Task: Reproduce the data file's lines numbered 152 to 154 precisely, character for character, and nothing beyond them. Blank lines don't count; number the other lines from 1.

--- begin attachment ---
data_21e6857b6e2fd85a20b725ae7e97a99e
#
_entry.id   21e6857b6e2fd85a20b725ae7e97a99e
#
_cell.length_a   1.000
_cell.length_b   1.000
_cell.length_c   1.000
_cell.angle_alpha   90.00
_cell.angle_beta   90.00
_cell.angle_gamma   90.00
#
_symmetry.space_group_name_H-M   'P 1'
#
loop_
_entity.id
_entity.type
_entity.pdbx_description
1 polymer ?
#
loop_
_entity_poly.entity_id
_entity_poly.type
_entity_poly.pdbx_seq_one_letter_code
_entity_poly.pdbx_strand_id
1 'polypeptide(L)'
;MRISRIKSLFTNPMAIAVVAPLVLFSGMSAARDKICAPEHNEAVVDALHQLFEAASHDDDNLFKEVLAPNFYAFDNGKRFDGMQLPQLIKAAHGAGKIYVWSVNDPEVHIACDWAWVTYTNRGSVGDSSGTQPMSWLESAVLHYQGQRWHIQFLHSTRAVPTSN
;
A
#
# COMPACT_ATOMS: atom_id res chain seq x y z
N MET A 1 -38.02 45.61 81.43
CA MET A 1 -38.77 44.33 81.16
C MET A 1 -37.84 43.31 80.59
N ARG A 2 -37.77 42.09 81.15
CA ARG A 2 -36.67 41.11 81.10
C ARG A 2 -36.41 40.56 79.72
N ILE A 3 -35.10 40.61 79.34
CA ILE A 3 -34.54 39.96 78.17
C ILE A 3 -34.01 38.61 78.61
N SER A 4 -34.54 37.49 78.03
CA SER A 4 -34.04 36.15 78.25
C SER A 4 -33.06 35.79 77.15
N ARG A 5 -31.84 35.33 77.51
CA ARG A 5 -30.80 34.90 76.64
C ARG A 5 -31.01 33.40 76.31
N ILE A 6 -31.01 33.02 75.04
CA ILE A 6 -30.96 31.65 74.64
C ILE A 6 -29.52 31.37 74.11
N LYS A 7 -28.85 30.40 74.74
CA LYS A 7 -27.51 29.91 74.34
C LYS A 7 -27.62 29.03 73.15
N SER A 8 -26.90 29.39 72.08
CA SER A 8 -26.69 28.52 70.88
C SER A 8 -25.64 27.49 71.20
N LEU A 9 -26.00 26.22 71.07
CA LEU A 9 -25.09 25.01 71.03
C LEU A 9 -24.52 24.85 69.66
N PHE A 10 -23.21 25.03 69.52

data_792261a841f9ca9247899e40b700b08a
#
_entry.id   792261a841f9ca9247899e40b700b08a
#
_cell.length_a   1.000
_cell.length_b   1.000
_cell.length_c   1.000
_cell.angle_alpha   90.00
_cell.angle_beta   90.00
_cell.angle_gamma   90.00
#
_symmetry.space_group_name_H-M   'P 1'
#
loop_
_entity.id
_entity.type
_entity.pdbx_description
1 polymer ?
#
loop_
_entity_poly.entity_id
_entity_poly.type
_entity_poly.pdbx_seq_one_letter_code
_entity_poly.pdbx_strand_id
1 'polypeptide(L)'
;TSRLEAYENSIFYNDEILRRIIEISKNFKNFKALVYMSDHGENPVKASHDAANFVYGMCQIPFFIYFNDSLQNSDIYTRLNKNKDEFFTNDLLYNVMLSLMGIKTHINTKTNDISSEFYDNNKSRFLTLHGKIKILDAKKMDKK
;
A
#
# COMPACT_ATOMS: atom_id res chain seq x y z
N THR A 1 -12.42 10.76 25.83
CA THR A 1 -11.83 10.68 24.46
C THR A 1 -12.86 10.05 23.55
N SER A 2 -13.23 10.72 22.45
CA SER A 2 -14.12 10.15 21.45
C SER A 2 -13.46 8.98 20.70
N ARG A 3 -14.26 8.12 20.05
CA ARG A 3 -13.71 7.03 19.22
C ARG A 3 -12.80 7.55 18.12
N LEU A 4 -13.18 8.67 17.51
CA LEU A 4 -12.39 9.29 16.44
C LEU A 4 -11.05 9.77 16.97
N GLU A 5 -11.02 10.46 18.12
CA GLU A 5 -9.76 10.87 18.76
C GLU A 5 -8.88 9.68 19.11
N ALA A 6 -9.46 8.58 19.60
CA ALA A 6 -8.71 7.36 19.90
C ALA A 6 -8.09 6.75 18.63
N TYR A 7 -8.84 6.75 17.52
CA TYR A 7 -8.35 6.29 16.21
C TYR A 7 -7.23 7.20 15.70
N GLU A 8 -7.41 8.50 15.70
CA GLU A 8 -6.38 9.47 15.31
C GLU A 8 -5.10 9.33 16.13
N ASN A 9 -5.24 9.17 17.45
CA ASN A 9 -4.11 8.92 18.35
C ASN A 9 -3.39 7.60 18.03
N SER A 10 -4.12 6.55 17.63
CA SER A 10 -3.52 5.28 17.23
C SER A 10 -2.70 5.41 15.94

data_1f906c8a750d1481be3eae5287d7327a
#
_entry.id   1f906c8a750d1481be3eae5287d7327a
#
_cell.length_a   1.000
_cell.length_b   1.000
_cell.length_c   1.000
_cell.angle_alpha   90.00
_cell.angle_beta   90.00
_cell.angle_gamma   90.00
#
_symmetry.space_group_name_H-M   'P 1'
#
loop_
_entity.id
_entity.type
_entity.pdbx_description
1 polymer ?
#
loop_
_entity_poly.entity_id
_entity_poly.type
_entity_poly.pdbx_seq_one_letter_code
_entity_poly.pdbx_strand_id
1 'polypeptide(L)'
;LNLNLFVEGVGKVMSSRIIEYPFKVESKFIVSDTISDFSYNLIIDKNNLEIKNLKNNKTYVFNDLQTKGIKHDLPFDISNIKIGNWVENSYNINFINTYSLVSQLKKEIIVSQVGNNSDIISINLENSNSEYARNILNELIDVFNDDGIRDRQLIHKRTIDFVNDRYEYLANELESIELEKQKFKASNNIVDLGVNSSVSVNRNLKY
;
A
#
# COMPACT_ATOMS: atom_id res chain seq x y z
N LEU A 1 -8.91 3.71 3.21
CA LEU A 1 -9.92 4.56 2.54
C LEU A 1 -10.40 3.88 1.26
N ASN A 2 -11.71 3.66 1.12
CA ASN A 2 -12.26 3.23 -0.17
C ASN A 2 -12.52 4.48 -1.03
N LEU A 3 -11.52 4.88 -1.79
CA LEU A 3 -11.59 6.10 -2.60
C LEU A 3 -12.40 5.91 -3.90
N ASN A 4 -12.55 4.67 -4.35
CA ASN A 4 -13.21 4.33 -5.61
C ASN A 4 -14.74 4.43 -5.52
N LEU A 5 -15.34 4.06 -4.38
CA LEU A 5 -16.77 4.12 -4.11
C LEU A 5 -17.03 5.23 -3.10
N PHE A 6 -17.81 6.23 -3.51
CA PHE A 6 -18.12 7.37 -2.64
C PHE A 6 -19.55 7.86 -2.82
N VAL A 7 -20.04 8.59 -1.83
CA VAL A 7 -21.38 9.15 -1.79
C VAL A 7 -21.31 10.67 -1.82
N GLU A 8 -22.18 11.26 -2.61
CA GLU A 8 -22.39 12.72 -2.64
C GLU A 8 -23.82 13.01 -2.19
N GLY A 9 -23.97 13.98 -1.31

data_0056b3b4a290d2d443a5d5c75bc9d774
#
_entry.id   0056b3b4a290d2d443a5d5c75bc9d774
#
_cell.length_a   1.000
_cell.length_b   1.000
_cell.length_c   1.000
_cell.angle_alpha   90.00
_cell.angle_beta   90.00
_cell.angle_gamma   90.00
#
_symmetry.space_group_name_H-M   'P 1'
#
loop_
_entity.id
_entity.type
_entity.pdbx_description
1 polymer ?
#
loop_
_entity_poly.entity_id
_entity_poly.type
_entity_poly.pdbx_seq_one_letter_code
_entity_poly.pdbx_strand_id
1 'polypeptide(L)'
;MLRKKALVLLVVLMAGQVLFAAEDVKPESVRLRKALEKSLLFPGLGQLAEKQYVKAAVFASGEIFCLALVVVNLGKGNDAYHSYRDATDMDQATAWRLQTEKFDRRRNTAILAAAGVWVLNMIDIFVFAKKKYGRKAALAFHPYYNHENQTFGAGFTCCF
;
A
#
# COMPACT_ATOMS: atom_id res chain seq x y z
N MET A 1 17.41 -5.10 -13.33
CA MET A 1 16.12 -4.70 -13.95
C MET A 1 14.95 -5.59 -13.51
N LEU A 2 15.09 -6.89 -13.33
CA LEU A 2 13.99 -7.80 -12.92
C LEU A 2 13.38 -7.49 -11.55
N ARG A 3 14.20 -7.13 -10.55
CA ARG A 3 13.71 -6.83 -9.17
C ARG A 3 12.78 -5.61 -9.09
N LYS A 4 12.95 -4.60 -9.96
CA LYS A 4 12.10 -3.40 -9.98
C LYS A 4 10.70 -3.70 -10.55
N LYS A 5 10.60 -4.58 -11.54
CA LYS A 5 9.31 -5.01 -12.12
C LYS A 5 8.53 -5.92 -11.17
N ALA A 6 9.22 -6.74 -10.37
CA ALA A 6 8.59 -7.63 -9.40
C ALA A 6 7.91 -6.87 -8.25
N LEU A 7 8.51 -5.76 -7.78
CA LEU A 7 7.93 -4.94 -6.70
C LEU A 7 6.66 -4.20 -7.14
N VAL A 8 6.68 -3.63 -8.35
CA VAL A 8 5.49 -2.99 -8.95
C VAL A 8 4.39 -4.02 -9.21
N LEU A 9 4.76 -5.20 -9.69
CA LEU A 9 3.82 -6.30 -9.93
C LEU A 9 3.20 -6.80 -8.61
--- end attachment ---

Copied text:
N ASN A 2 -11.71 3.66 1.12
CA ASN A 2 -12.26 3.23 -0.17
C ASN A 2 -12.52 4.48 -1.03